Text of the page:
However, some experts have warned that the terms of the Panmunjeom Agreement suggest otherwise.
Pyongyang has long called for the removal of the U.S. nuclear umbrella and military presence in the South and scrapping of South Korea-U.S. joint military exercises, claiming they pose a threat to the regime.
In the document, Seoul and Pyongyang pledge to work towards the denuclearization of the entire Korean Peninsula, not specifically North Korea.
As South Korea does not have nuclear weapons of its own, this may pertain to U.S. strategic assets that have been deployed to deter threats from North Korea, according to Kim Tae-woo, former president of the Korea Institute for National Unification.
The expert cited that Seoul and Pyongyang also promised to pursue a peace treaty within the year, and end the 65 years of cease-fire following the 1950-53 Korean War.
Trump said earlier this month that the two Koreas "have his blessing to discuss the end of war."
However, Kim Tae-woo warned that the U.S. president must think twice before supporting a permanent peace accord.
"Declaring an end to war, simply means that the Korean War has come to end. However, a peace treaty is no different from a non-aggression pact. This would take away the grounds for the South Korea-U.S. alliance and the presence of the United Nations command," Kim said.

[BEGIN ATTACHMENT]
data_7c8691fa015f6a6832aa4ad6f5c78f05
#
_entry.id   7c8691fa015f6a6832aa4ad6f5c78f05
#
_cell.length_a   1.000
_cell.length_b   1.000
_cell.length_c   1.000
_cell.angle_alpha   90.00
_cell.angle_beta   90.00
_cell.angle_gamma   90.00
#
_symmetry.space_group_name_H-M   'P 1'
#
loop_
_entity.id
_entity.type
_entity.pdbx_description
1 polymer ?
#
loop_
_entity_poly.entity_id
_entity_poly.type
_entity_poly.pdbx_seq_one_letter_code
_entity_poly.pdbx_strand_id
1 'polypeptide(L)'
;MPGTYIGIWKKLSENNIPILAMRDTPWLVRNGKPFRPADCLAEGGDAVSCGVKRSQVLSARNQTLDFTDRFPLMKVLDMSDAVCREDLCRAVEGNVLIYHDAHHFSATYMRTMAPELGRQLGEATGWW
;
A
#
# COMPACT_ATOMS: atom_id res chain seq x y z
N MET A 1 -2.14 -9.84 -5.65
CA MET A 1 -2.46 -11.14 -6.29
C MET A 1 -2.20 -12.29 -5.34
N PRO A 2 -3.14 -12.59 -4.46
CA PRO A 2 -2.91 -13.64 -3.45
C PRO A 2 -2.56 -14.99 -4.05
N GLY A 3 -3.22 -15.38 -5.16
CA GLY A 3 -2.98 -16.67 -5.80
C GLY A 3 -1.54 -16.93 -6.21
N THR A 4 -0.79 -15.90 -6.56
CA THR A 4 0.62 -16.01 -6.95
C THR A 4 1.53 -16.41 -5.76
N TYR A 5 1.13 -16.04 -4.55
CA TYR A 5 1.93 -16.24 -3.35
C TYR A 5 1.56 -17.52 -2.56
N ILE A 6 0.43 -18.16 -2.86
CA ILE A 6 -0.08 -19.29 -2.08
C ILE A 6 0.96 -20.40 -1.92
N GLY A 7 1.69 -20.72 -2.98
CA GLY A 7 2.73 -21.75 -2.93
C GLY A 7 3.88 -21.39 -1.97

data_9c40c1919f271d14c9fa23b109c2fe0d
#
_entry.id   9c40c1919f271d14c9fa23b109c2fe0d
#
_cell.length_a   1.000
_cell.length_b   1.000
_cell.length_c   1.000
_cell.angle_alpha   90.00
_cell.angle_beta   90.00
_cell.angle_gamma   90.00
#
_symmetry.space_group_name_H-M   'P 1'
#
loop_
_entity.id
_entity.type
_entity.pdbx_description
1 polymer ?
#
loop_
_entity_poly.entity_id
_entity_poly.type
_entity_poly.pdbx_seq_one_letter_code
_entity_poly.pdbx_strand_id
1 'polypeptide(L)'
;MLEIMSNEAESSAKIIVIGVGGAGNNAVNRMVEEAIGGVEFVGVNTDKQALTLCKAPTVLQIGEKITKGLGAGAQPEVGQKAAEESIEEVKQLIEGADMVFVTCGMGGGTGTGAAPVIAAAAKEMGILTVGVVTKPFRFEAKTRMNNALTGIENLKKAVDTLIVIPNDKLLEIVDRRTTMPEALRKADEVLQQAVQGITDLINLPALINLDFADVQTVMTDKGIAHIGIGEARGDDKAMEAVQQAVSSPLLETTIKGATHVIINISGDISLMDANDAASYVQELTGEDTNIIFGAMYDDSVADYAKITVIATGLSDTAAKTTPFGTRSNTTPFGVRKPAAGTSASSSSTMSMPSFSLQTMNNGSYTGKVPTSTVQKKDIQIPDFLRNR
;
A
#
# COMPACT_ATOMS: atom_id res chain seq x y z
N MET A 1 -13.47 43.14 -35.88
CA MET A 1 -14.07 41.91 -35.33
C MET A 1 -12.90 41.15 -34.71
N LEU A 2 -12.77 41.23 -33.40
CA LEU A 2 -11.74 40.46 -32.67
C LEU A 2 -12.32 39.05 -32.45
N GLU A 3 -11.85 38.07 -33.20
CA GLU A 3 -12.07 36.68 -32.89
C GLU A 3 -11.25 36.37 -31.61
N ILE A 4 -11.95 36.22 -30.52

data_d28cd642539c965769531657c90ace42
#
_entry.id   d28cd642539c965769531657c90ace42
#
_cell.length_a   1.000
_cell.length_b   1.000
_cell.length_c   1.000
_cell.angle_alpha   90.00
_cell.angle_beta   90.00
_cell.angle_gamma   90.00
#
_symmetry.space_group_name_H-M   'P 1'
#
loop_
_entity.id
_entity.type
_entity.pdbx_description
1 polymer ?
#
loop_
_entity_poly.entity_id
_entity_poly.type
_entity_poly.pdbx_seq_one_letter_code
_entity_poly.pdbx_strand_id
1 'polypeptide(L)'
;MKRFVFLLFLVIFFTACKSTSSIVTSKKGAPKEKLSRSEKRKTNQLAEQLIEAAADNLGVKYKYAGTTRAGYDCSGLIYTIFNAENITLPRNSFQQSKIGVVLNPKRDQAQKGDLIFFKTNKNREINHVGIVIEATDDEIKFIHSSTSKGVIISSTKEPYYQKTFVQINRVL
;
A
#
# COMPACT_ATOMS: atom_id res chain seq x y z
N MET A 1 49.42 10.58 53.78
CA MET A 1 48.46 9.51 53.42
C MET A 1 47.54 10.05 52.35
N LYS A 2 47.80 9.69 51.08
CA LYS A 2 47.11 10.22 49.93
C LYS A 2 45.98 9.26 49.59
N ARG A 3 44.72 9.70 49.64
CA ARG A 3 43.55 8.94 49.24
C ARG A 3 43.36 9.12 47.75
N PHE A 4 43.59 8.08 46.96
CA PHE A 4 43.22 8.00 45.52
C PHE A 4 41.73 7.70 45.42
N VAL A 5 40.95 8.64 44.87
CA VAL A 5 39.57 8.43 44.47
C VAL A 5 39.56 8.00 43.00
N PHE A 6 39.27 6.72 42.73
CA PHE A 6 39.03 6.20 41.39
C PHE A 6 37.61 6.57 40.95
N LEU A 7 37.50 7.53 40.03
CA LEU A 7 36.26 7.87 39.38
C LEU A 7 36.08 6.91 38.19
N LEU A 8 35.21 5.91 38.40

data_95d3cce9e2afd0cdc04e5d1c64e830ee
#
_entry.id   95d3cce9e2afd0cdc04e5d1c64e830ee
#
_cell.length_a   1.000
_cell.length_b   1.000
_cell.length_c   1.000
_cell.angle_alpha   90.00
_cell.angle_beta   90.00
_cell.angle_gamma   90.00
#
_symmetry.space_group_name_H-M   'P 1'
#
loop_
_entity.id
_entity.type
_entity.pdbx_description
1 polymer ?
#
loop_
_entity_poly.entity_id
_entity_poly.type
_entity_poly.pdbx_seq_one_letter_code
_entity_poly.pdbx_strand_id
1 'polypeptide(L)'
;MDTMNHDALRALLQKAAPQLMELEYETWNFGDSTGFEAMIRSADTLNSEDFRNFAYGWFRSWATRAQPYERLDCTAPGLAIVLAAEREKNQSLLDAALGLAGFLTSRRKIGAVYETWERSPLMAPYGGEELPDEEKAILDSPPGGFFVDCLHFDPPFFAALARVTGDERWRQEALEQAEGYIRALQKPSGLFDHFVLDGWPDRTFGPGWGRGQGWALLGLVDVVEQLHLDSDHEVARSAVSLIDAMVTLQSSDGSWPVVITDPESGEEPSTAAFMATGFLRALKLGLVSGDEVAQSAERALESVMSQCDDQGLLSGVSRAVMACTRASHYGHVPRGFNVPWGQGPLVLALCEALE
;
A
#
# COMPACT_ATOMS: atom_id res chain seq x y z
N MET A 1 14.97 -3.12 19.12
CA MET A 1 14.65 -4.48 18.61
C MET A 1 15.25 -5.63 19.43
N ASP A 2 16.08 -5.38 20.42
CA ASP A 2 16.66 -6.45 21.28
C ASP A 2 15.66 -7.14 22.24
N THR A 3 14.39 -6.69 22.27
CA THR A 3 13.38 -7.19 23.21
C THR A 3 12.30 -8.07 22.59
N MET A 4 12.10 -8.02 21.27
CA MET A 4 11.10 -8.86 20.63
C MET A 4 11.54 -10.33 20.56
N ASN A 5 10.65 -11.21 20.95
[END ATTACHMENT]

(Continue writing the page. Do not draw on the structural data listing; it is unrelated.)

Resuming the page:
"Creating the legal grounds to eradicate such military presence" would leave the South vulnerable to the North's provocations should the regime decide to change its mind, according to Kim.
"South Korea isn't the one that makes provocations. It is the North that maintains a certain level of external tension and provocations to keep the regime's grip on internal order. This has not changed," he said.
Even if the North agrees on a complete and verifiable dismantlement of its nukes, Kim says it should only go as far as the lifting of sanctions, the normalization of state relations, diplomatic relations, and economic cooperation.
One of the North Korean leader's signature Byeongjin Policy goals is to achieve economic advancement for his people.
"Kim Jong Un has been convinced from childhood to make his people rich. Now he has a weapon, he can get a lot of things in return. If price is right, he has sincerity in that sense. If price is not right, he can go back," Kim Jun-young said.
It will take a long time for the two Koreas to see a "system of co-existence" stabilize with trust that the North no longer poses a threat, according to Kim Tae-woo.
"Before it resolves its dictatorial system, the power structure of the regime as well as its flagrant violations of human rights, we cannot be assured they have changed. Once they show such change, then it wouldn't matter whether there is or isn't a peace treaty between the Koreas," the expert said.
Analysts say it is ultimately down to the question of the North's sincerity to completely and irreversibly pull the plug on its nukes, and keep its word on promises.
"We still don't know whether Kim Jong Un's peace overture is genuine or a façade. But it won't be long until the truth is revealed," Kim Tae-woo said.